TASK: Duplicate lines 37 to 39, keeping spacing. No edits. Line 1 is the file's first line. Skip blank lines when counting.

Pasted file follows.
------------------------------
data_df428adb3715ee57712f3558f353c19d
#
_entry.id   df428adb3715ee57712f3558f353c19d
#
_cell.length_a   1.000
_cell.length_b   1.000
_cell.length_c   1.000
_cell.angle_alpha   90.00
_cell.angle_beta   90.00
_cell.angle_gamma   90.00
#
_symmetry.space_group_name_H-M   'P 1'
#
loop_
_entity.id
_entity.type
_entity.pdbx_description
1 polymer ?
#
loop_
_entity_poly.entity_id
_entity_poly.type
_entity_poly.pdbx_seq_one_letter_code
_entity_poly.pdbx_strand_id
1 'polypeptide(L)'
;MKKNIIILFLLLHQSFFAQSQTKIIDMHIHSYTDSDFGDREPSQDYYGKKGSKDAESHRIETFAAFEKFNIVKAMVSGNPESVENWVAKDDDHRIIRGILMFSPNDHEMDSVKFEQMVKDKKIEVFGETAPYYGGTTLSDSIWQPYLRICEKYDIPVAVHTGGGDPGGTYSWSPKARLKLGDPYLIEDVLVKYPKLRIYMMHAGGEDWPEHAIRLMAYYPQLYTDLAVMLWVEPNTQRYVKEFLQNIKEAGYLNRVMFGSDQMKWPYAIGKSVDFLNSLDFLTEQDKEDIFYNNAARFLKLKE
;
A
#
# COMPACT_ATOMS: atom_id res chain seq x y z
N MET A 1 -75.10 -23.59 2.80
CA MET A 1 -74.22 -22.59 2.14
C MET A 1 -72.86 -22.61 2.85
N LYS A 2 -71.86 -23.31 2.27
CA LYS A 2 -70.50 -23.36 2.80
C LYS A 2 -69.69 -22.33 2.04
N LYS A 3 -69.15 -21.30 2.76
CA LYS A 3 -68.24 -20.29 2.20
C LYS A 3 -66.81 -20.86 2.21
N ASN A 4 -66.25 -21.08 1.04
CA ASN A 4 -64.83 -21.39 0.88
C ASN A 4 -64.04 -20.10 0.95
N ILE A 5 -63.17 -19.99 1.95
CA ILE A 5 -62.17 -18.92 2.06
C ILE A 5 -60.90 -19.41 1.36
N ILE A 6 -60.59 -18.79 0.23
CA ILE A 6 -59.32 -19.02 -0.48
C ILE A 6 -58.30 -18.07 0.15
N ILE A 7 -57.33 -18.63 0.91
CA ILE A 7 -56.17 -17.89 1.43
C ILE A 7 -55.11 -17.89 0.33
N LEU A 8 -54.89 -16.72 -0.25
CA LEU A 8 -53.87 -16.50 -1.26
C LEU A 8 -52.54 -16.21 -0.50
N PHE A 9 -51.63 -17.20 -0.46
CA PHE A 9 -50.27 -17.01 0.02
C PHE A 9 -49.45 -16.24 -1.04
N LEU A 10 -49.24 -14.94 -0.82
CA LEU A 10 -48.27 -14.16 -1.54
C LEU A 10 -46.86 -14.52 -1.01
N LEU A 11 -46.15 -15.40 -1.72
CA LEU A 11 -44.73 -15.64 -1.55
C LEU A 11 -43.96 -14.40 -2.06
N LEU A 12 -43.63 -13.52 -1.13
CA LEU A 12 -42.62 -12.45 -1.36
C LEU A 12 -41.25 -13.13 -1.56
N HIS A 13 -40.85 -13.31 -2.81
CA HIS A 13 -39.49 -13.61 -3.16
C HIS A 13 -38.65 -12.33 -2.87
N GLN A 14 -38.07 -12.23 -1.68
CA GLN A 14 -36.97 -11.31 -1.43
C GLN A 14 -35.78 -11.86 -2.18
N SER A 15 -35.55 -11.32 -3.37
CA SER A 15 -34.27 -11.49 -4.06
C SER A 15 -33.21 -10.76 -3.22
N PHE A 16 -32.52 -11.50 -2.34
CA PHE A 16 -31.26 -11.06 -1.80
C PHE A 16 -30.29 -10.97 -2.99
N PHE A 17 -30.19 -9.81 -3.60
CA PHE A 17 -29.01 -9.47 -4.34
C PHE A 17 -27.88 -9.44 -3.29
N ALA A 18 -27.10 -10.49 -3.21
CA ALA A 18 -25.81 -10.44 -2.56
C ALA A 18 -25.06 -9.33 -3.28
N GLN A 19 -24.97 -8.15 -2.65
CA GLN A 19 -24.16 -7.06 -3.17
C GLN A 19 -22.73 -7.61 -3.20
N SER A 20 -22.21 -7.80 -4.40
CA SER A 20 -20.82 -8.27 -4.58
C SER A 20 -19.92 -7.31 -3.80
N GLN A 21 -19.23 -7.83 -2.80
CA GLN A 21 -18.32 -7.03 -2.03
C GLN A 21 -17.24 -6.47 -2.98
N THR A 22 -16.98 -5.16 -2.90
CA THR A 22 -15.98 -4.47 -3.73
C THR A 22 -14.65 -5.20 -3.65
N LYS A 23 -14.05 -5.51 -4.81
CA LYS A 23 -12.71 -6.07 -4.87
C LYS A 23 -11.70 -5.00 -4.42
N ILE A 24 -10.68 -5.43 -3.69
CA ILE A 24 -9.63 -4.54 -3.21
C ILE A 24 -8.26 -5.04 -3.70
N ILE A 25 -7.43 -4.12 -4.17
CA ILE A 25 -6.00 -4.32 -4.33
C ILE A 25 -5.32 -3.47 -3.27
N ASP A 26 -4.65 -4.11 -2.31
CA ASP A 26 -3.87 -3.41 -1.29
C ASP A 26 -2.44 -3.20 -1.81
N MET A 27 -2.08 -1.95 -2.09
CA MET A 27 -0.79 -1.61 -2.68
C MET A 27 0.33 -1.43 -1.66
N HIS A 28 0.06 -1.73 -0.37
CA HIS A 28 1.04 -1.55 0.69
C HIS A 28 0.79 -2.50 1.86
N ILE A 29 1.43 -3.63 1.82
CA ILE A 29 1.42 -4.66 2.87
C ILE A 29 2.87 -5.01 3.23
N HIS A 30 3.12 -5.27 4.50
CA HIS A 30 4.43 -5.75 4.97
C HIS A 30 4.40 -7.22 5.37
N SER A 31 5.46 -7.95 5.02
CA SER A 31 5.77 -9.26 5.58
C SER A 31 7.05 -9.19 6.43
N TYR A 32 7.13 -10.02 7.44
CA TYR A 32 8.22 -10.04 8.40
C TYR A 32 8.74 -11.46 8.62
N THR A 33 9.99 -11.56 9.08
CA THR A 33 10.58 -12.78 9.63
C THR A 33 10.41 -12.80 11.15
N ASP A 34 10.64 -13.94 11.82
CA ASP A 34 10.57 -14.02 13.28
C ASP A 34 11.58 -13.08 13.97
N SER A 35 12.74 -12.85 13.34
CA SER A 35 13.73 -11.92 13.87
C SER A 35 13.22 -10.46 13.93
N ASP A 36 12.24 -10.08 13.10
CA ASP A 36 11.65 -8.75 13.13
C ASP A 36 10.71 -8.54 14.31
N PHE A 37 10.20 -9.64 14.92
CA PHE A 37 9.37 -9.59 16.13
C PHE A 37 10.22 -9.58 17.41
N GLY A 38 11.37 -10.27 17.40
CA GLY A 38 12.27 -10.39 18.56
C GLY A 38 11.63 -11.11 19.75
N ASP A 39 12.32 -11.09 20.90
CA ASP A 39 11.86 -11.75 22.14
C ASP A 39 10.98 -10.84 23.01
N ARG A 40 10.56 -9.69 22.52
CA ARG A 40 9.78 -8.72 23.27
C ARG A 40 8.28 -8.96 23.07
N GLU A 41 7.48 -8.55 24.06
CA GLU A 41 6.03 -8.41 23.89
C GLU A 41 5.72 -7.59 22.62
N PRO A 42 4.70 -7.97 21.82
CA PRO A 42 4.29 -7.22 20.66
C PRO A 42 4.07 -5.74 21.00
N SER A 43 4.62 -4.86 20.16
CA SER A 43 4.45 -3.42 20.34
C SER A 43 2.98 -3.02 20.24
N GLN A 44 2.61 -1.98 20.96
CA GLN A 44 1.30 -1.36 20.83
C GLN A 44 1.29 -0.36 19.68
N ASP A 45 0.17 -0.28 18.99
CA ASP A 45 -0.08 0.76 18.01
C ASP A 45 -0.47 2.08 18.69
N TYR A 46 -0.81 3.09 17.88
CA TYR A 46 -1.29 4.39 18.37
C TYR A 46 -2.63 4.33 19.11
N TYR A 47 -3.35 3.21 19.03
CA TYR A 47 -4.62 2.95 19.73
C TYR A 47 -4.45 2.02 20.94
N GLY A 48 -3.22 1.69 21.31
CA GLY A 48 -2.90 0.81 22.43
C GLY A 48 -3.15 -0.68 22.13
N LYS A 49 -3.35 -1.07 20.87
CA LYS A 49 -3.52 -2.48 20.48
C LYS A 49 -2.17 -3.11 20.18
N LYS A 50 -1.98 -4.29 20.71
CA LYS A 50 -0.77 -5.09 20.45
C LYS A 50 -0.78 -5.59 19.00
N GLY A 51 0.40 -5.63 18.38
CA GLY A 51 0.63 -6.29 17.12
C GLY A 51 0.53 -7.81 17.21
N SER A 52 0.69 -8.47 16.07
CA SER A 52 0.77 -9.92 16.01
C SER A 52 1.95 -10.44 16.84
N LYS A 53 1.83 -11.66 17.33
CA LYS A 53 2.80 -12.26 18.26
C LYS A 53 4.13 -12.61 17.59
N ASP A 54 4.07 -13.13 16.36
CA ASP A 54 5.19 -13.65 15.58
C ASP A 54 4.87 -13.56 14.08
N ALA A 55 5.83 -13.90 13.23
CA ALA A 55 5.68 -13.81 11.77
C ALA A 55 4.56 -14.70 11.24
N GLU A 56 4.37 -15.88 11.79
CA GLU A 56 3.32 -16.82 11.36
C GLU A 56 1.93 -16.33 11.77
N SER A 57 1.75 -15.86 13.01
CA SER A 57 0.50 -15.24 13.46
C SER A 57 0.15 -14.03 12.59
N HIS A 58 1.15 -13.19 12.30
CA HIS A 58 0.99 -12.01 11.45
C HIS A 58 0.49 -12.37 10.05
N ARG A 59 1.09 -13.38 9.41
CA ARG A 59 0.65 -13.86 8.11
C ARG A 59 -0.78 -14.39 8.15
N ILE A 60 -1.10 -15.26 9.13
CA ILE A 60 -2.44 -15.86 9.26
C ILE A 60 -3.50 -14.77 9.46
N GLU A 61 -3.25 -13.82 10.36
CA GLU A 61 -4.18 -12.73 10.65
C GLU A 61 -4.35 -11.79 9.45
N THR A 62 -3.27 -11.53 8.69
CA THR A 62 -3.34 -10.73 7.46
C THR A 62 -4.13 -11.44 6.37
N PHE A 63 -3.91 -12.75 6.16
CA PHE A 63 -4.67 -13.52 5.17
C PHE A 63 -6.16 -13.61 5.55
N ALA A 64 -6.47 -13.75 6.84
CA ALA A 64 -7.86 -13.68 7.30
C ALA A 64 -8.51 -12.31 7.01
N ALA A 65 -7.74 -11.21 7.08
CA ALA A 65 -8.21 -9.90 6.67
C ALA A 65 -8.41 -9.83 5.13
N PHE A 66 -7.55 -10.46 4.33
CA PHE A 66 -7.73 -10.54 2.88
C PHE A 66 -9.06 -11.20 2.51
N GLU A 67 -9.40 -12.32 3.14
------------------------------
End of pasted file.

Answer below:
N LYS A 3 -69.15 -21.30 2.76
CA LYS A 3 -68.24 -20.29 2.20
C LYS A 3 -66.81 -20.86 2.21